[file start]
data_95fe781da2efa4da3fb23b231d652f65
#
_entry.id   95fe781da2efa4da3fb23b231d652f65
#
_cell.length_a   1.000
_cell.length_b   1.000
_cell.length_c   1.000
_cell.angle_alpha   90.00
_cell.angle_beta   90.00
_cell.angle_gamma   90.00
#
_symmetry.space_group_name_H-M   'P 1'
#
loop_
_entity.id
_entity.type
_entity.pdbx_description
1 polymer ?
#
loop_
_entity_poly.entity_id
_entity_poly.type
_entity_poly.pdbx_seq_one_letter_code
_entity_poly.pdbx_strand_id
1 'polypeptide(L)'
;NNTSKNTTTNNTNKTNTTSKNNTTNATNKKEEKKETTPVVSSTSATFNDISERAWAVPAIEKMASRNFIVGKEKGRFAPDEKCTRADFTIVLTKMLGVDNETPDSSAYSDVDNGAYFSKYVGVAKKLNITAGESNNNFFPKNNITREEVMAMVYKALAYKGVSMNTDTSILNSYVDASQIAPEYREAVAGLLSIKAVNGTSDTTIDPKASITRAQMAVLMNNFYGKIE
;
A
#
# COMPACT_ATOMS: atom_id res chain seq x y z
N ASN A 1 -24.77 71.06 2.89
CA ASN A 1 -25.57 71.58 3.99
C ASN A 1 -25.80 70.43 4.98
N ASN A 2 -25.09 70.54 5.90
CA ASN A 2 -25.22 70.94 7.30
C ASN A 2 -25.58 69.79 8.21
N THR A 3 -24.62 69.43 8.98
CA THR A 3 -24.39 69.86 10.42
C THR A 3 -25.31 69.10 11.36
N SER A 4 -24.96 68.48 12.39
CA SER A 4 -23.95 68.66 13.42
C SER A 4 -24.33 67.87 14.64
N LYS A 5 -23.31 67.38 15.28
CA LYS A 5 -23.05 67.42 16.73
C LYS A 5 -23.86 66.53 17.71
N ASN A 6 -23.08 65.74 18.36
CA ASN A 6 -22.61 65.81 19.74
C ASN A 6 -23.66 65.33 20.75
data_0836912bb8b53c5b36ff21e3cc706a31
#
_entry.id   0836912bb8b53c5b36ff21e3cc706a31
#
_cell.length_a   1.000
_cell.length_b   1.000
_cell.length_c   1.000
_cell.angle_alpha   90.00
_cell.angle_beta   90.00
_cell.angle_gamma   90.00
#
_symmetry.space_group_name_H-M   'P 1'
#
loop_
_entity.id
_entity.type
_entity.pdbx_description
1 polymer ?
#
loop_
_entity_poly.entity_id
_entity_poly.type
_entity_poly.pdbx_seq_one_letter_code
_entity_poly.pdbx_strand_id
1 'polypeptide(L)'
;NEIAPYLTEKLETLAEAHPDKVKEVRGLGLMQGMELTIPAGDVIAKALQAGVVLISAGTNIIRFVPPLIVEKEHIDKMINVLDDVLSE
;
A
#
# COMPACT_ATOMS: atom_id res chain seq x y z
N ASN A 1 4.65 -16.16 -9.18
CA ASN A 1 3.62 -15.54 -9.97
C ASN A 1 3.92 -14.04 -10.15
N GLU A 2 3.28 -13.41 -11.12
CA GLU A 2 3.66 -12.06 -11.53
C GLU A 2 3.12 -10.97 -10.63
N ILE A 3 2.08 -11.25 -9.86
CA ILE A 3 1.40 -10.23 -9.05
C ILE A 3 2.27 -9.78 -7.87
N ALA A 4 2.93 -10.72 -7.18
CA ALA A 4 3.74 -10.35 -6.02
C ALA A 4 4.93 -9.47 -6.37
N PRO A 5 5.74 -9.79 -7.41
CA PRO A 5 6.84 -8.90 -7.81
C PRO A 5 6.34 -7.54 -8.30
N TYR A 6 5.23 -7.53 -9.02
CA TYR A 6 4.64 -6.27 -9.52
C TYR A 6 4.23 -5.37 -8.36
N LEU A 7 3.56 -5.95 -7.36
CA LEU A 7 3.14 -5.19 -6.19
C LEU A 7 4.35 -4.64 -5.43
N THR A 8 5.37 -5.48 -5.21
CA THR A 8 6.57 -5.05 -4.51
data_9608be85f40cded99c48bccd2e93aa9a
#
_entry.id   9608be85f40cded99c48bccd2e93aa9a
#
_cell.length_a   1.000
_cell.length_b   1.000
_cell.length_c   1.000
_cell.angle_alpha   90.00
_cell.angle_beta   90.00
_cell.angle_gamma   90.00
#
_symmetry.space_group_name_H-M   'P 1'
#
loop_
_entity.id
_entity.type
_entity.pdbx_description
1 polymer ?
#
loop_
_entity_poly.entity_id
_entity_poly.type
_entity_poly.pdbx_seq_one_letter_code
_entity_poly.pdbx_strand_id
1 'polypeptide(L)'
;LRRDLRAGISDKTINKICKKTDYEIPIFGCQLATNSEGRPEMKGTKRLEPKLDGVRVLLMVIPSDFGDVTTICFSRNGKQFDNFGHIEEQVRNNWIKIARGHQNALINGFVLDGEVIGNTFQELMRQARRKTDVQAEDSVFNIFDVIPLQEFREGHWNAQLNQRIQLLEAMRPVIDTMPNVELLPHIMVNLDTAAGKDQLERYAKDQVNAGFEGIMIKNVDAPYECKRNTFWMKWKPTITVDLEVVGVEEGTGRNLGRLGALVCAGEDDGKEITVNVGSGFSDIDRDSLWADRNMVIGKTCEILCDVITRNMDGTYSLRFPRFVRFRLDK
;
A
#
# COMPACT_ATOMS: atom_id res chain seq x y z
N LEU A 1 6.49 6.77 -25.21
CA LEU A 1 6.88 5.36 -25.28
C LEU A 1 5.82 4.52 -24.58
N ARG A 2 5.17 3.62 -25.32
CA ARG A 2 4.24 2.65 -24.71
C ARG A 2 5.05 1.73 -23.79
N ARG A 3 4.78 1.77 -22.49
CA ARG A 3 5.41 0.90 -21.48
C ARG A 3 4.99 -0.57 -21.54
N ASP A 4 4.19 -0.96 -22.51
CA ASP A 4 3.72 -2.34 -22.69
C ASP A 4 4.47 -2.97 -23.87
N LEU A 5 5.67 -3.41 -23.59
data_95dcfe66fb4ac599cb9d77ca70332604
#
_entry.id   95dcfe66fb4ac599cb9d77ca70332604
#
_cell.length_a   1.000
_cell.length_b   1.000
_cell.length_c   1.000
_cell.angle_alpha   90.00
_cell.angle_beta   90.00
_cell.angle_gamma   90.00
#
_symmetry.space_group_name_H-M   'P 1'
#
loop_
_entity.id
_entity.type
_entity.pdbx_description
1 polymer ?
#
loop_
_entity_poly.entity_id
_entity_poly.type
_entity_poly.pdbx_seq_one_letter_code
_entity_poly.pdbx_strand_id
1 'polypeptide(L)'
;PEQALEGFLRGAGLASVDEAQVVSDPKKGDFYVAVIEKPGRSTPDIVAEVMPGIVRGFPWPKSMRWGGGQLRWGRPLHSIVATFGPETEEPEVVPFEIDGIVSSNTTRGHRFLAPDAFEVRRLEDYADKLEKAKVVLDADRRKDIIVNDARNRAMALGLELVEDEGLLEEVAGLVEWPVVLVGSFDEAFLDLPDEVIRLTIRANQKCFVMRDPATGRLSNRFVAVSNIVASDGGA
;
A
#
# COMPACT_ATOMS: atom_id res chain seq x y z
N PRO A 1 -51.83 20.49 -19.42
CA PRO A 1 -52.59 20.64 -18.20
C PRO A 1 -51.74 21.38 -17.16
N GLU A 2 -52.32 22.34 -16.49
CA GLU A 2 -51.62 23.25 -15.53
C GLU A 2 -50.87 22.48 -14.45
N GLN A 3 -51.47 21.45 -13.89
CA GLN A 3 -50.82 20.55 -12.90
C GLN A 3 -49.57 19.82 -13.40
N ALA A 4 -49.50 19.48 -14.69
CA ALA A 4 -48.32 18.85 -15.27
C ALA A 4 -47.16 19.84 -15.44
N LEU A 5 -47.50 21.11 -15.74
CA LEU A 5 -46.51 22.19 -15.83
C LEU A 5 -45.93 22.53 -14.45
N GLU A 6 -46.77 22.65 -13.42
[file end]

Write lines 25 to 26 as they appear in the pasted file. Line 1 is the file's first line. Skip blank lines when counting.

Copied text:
1 'polypeptide(L)'
;NNTSKNTTTNNTNKTNTTSKNNTTNATNKKEEKKETTPVVSSTSATFNDISERAWAVPAIEKMASRNFIVGKEKGRFAPDEKCTRADFTIVLTKMLGVDNETPDSSAYSDVDNGAYFSKYVGVAKKLNITAGESNNNFFPKNNITREEVMAMVYKALAYKGVSMNTDTSILNSYVDASQIAPEYREAVAGLLSIKAVNGTSDTTIDPKASITRAQMAVLMNNFYGKIE